them 'English' is synonymous with 'Tory':  devious, posh public school
boys determined to do Scotland down.  For most Scots, the cruel de-
industrialisation of their country in the 80s and 90s was not due to
globalisation or the fact that ships were now being built much more
cheaply in Korea than on the Clyde, but the result of the malign
policies of that Tory/English witch, Margaret Thatcher.

Research carried out in 2003 indicated that a quarter of English people living
in Scotland were victims of antagonism, harassment and prejudice.  One
third of these people considered Scots Anglophobic.  I wonder what the
figure would be now.  My daughter-in-law's family are working-class
Glaswegians, and each time my son goes to Scotland to visit, the anti-
English barracking is pretty well non-stop.  His English accent seems
to irritate them, and they -- weirdly -- find hilarious the fact that
he played the violin as a boy.  'Posh', you see.

Those Yes supporters who might actually consider the unpleasant consequences of separation seem to have bought Salmond's fantasy of a Caledonian socialist
paradise where the benevolent State will provide everything that the
nasty Westminster government is unwilling or unable to provide. 
(Already they have free prescriptions, free homecare for the elderly
and free university education.)  No more cuts to the NHS budget! 
(Fact:  there have been no NHS budget cuts.)  An independent Scottish
NHS would be run by and for Scots!  (Fact:  NHS Scotland is already an
independent, devolved body, separate from the organisation in
England.)  Where would the money come from for all this largesse?

It has been a feature of this campaign that whenever anyone raises the
prospect of the disturbing economic and political problems stemming
from independence, the SNP accuse them of 'scaremongering' or
'bullying'.  These bullies include the Pope, President Obama, Hillary
Clinton, the President of the European Commission, the OECD, most CEOs
of companies operating in Scotland, and the Prime Minister of Australia
-- as well as the previous British Prime Minister and Chancellor of the
Exchequer, both Scots.

With characteristic cunning, Salmond hornswsoggled David Cameron into allowing 16-18 year-olds to vote in this referendum, although this has never been the case in any other UK election.  As Salmond calculated, kids never read a newspaper and are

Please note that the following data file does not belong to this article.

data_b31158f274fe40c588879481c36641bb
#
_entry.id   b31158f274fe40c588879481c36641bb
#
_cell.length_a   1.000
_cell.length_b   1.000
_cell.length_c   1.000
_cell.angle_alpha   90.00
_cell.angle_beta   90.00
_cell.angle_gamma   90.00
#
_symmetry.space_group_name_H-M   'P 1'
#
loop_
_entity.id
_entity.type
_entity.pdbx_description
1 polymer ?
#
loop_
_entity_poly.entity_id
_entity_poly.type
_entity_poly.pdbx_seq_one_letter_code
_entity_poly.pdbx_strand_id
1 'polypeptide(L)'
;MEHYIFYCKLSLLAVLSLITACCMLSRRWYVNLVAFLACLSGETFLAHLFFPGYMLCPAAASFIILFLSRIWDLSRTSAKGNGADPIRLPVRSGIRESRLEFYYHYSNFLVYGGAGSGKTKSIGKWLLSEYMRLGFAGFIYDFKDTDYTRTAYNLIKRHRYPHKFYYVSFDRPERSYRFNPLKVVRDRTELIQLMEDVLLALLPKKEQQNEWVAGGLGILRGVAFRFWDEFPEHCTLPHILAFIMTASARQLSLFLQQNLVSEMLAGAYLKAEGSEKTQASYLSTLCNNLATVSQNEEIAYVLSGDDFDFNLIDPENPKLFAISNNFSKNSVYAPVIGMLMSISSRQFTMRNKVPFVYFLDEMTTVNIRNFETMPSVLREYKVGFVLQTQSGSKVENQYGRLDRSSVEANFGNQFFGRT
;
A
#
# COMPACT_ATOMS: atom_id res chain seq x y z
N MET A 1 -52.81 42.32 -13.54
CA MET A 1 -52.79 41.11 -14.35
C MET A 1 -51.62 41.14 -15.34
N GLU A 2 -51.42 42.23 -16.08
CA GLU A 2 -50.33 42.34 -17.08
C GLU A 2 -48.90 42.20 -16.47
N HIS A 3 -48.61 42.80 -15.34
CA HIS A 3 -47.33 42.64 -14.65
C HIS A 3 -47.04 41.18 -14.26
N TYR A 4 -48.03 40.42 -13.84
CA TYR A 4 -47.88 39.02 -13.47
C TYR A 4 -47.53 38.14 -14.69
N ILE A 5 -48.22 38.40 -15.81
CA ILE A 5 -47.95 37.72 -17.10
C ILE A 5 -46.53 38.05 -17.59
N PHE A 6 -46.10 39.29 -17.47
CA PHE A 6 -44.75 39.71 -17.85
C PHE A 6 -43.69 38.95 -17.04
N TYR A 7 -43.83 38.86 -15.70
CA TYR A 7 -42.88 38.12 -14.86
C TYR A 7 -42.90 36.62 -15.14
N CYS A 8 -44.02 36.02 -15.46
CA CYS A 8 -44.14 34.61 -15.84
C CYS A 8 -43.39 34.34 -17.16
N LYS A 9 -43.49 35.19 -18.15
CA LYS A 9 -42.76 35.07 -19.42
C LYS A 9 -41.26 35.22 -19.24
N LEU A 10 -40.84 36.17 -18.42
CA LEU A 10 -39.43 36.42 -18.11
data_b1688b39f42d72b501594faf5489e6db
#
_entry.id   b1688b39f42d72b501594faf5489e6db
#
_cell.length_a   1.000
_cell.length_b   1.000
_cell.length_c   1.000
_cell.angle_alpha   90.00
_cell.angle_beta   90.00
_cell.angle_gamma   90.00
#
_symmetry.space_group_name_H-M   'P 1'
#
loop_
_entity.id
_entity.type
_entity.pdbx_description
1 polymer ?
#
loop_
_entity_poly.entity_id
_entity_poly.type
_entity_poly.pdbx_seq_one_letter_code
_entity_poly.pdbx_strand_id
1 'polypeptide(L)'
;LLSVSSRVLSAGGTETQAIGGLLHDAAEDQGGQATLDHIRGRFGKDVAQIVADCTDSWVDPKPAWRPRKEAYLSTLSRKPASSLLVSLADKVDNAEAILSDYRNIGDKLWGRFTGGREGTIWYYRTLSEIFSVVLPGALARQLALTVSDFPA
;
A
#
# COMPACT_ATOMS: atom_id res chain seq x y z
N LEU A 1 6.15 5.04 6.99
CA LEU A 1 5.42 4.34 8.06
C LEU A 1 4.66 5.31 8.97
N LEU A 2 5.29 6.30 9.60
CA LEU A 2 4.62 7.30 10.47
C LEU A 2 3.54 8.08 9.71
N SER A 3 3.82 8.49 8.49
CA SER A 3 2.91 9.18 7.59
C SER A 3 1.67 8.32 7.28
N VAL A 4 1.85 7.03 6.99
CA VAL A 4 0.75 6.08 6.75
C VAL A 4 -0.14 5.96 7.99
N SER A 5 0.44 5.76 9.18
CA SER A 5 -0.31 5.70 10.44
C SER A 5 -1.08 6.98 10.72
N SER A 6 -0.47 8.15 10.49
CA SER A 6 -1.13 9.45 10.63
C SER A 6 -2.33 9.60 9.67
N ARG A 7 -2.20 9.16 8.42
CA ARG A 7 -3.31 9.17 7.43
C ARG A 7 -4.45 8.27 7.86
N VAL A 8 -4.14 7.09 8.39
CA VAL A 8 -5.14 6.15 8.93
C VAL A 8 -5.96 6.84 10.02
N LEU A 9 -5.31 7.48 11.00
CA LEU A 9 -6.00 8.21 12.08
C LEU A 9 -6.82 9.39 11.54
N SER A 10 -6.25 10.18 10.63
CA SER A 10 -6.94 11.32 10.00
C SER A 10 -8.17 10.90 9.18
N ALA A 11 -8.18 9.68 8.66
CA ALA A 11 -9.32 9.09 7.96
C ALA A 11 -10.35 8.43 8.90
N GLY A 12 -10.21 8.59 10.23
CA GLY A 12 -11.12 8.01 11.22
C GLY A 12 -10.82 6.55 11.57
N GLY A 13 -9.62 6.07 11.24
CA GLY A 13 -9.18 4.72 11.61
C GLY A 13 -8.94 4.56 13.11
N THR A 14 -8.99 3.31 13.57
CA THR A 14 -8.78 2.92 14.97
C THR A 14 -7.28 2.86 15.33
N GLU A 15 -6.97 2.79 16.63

particularly susceptible to his Pied Piper blandishments; and they,
like the children of Hamelin, have a grim future if Scotland goes its own way tomorrow.

Are Scotts oppressed and exploited by their much
bigger English neighbours in the Union.  No.  Does the existing
political system work against them?  No. In fact, compared to England,
Scotland is considerably over-represented in Parliament in terms of
numbers of MPs per 100,000 population.  Is Scotland culturally and
linguistically distinct from the rest of the UK?  Not really; probably
not much more distinct than Yorkshire or Cornwall.  Has the 300 year-
old Union operated to the disadvantage of the Scottish people?  No:  on
the contrary, it has provided considerable opportunity for talented
Scots to achieve succees in many fields, and their ingenuity and
enterprise in forging the Industrial Revolution and in the Imperial era
are justly famous.  Will an independent Scotland be safer and more
secure in a world full of dangers?  Certainly not.

Maybe, like the Quebecois, Scots will look over the precipice and take the safer, more
sensible course.  Given the harassment and abuse directed against the
No campaigners by fanatical Scots nationalists, I supect that many of
those who tell the pollsters 'Don't know' will in the event vote to
preserve the Union.  Britain is my adopted country, and I do not want
to see it dismembered and cast into years of chaos by the odious
Salmond and his nationalist fantasists.  As an ex-pat, I see her flaws
and her (sometimes) infuriating foibles probably better than most
natives.  But on the whole, the Britain I have lived in for forty years
is a tolerant, decent, humane society, many of whose characteristics
were affectionally chronicled by George Orwell eighty years ago and are
still recognisable today:  her essential gentleness, for example, and a
dislike of o'erweening authority.  For me, living here, it's like
marriage:  you see the faults and shortcomings of your spouse -- but
you love that person anyway.  And I do love Britain.